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If you need to manage a lot of servers and/or network devices then a good remote desktop connection manager can make your work a lot easier. A remote desktop manager stores the connection information and allows you to open multiple connections.

A good remote desktop manager does not only allow you to store and manage RDP connections. It also supports other comment protocols, like SSH, Telnet and VNC. Having all these tools in one application makes it really easy to manage your servers and network.

Using a Remote Desktop Manager

Every remote desktop manager supports using folders to create a structure. When you start using the application you might be temped to just save the connections in one folder. But creating a folder structure, based on location or device type really helps finding the right connection fast.

I have more than 50 connection in my remote desktop connection manager and I shared the connection file with my colleague, so keeping the connections ordered is a must.

Storing passwords

One of the discussions you see online a lot if you should store passwords in the Remote Desktop Connection Manager or not. Last couple of years we are encouraged to use password managers and create a strong password. Or even two-factor authentication.

Storing the password to every server or network device in your remote connection manager is a risk. It’s important that the connection file is protected and encrypted. If somebody gain access to the file they could connect to every important server of network device in your network without any problem.

But not storing the password in the remote desktop manager results in an additional handling before you can login. You will have to get the password from the password manager first, not really convient.

Luckily some password manager allow for intergration with a password manager or have the ability to encrypt and/or password protect the connection file. So make sure you check for this option and apply to your connection file.


My favourite remote desktop connection manager is mRemoteNG. I have been using this tool and its predecessor mRemote for more than 10 years now. The connections are stored in an XML file which you can easily share with your colleagues.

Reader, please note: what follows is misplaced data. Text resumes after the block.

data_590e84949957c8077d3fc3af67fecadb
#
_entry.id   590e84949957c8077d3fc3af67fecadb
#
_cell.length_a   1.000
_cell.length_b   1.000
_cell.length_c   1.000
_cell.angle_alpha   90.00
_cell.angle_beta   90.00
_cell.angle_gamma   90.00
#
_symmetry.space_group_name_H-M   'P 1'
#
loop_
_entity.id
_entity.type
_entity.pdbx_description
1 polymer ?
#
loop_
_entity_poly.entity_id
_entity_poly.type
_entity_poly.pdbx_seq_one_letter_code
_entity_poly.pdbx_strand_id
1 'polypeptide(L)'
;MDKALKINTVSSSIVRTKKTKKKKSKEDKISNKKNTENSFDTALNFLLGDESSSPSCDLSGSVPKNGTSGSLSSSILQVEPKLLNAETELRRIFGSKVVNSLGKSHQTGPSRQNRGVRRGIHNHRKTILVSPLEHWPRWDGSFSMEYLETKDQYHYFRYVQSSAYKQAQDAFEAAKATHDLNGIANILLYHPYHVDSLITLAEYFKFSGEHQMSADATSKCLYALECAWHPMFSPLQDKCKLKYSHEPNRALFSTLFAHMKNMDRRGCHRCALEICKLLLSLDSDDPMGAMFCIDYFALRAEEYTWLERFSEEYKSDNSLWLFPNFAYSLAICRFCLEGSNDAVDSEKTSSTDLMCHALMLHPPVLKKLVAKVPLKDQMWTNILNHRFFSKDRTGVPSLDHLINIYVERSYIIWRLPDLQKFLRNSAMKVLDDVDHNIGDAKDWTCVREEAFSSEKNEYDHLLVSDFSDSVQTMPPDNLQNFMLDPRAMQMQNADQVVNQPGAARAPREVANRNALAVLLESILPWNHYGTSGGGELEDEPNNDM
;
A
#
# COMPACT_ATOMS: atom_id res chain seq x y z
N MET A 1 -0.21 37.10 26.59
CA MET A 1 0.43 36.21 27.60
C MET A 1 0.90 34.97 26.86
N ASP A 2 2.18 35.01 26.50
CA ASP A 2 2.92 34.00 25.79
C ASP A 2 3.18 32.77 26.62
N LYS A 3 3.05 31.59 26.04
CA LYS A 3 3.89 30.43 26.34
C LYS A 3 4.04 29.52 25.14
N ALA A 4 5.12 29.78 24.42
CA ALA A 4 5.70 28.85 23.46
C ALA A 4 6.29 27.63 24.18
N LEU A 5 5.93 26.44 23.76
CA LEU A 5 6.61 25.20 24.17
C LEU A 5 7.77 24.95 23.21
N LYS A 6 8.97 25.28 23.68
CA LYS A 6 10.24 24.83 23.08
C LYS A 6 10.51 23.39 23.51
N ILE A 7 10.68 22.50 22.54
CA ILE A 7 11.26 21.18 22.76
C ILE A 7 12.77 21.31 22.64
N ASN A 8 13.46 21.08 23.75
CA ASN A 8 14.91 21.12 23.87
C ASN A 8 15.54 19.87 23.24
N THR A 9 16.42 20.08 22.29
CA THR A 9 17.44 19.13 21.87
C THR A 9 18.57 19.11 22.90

mRemoteNG supports a lot of remote connection protocols:

  • RDP
  • VNC
  • ICA
  • SSH
  • Telnet
  • Raw
  • Rlogin
  • HTTP(s)

So you really have one tool to manage all your devices. The interface is nice and clean, with one the left side the connections, which you can structure in folders, and below it the connection details. Each connection opens in a new tab allowing you to easily switch between the different connections.

Securing your mRemoteNG connections

As I already mentioned earlier, secure your connections is important. mRemote doesn’t integrate with a password manager, but it does allow you to encrypt the connection file (stored passwords are always encrypted) and password protects the connection file.

To password protect your connection file you select the top entry Connections and then in the config section you can select Password protect. Enter a password twice and you are down.

It’s also a good idea to encrypt your connection file completely. With the connection file open, go to Tools Options > Security and select Completely encrypt connection file.

Using mRemoteNG with multiple users

You can easily use mRemoteNG with multiple users, just store the connection file on a network share or SharePoint / OneDrive library. Both users can open the connection file simultaneously and make changes to it.

Another option is to use a MySQL database, mRemoteNG allows you to store the connection in a database so you can share the connections. More information on how to setup it up can be found in the user manual.

External tools